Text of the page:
Part 3 of our three-part series on economics and war, where we drill down into the various ways companies profiteer from war and how it stimulates the economy via “Military Keynesianism”. On the suggestion of my wise friend Tony Kynaston, we’re making this episode available to non-subscribers, because the subject we’re talking about is that important.

To summarise the last three episodes, here are some of the main ways war is good for business:
1. It’s good for companies selling weapons, both to their own country and to other countries, funded by tax dollars.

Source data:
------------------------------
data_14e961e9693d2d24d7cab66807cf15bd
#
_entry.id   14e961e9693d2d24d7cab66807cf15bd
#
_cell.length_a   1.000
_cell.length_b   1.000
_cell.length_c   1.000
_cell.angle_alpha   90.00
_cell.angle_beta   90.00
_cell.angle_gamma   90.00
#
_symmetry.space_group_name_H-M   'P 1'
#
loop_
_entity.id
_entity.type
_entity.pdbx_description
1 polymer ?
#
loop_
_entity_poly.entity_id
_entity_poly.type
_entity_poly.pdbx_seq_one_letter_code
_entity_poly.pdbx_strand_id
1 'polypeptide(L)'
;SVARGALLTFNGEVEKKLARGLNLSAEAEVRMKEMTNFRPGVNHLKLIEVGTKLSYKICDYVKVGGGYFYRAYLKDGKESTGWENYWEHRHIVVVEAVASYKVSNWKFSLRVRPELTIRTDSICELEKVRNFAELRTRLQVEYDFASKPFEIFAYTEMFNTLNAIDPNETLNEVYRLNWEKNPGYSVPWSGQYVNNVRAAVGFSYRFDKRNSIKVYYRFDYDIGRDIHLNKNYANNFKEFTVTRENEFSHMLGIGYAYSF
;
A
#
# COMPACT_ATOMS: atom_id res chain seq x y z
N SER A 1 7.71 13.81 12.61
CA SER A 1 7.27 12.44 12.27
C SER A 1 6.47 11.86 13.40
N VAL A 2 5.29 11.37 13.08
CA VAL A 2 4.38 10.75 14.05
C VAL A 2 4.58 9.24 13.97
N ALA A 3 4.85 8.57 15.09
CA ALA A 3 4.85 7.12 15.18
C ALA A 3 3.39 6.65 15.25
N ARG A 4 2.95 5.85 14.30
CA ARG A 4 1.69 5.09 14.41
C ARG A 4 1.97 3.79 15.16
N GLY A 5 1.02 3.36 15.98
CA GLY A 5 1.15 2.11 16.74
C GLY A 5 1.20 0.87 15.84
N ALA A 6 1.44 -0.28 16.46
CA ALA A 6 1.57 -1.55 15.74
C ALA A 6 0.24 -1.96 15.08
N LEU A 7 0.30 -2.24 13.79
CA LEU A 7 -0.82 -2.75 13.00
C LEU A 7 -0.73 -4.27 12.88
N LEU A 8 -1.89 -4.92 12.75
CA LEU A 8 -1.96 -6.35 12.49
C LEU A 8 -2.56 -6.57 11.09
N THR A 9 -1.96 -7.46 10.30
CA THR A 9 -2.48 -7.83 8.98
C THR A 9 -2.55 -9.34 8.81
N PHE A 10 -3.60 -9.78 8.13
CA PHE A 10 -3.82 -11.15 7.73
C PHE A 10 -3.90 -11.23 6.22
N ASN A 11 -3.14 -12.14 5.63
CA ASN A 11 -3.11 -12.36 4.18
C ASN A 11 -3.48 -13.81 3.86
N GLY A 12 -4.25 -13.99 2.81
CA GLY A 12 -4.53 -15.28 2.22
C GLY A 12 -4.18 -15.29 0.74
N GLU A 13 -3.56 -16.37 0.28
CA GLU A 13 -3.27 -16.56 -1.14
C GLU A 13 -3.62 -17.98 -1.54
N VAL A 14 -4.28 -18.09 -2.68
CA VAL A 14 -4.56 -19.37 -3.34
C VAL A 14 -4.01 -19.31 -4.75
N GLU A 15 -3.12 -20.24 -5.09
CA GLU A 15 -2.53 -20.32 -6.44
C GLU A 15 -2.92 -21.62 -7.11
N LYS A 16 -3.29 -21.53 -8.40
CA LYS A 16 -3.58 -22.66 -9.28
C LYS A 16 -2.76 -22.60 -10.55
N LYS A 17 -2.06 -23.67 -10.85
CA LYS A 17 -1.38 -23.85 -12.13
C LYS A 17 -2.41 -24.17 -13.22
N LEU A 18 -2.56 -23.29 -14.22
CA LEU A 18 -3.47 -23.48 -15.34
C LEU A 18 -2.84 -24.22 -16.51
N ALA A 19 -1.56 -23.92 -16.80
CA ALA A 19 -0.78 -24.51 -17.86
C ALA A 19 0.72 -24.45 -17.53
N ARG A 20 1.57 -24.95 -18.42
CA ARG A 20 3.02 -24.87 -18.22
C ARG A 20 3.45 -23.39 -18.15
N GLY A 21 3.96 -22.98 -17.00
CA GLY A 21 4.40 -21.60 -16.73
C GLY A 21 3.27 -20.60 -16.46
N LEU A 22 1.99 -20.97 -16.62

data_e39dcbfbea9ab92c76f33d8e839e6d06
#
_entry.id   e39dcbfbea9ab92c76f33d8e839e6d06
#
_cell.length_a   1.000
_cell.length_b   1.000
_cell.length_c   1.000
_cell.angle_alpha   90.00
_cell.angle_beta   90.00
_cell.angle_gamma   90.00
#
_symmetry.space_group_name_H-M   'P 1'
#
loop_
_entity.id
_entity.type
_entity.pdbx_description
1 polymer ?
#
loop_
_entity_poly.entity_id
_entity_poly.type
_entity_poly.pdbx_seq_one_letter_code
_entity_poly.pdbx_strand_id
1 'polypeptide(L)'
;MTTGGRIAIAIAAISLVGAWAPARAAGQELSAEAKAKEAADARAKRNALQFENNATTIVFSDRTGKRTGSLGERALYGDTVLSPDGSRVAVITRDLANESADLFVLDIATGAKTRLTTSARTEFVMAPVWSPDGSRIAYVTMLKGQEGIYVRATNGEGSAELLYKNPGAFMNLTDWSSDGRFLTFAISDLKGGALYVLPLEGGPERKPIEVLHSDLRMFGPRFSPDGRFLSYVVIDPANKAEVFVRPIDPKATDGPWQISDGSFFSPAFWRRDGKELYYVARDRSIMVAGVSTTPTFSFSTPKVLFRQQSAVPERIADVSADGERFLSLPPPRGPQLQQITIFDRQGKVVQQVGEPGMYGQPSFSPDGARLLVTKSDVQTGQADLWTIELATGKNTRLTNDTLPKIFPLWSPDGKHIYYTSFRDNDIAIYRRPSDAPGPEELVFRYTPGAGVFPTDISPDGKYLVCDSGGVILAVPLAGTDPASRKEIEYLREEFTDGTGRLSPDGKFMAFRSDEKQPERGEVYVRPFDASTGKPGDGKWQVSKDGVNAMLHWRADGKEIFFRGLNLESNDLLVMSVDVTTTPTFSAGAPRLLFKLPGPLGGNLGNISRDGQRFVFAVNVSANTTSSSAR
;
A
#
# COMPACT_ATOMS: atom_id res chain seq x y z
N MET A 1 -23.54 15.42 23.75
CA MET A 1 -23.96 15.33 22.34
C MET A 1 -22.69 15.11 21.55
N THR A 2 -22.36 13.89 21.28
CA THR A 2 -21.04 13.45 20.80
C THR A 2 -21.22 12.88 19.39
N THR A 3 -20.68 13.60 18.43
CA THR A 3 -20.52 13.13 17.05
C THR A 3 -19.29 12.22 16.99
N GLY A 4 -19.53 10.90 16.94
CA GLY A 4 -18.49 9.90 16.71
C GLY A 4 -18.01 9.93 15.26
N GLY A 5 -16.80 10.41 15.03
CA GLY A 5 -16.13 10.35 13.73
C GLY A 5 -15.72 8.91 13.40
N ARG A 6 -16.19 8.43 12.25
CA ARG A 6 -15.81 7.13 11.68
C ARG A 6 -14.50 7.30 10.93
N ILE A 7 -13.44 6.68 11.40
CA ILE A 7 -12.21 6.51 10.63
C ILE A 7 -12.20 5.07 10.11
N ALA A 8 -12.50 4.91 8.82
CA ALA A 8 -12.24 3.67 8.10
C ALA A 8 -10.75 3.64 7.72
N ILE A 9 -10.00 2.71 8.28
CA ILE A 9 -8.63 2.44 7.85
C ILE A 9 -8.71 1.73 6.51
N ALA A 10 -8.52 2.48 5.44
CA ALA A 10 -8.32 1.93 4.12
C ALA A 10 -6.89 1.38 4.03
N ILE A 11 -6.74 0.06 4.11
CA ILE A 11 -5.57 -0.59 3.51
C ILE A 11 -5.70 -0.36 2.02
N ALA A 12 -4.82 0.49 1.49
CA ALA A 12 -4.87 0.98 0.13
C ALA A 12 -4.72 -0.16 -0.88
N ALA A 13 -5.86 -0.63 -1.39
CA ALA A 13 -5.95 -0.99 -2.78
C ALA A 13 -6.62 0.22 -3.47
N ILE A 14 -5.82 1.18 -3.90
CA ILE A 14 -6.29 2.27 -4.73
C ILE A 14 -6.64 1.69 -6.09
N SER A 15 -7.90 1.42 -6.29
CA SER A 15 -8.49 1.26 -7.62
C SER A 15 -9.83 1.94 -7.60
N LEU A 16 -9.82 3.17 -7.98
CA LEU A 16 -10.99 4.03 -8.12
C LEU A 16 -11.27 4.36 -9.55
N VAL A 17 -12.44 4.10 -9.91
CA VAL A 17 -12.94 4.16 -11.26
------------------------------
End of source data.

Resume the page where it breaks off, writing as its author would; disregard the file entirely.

2. It’s good for companies selling other goods required during and after a war, including everything from food and clothing to reconstruction efforts – also funded by tax dollars.
3. It’s good for companies who want to gain access to undeveloped markets with new sources of natural resources and cheap labour.
4. It’s good for companies who want to lock up control of export markets that they can sell their goods and services to.
5. It’s good for companies who use war to get primary technological research done (and paid for by the taxpayers) that then makes its way into the hands of corporations.

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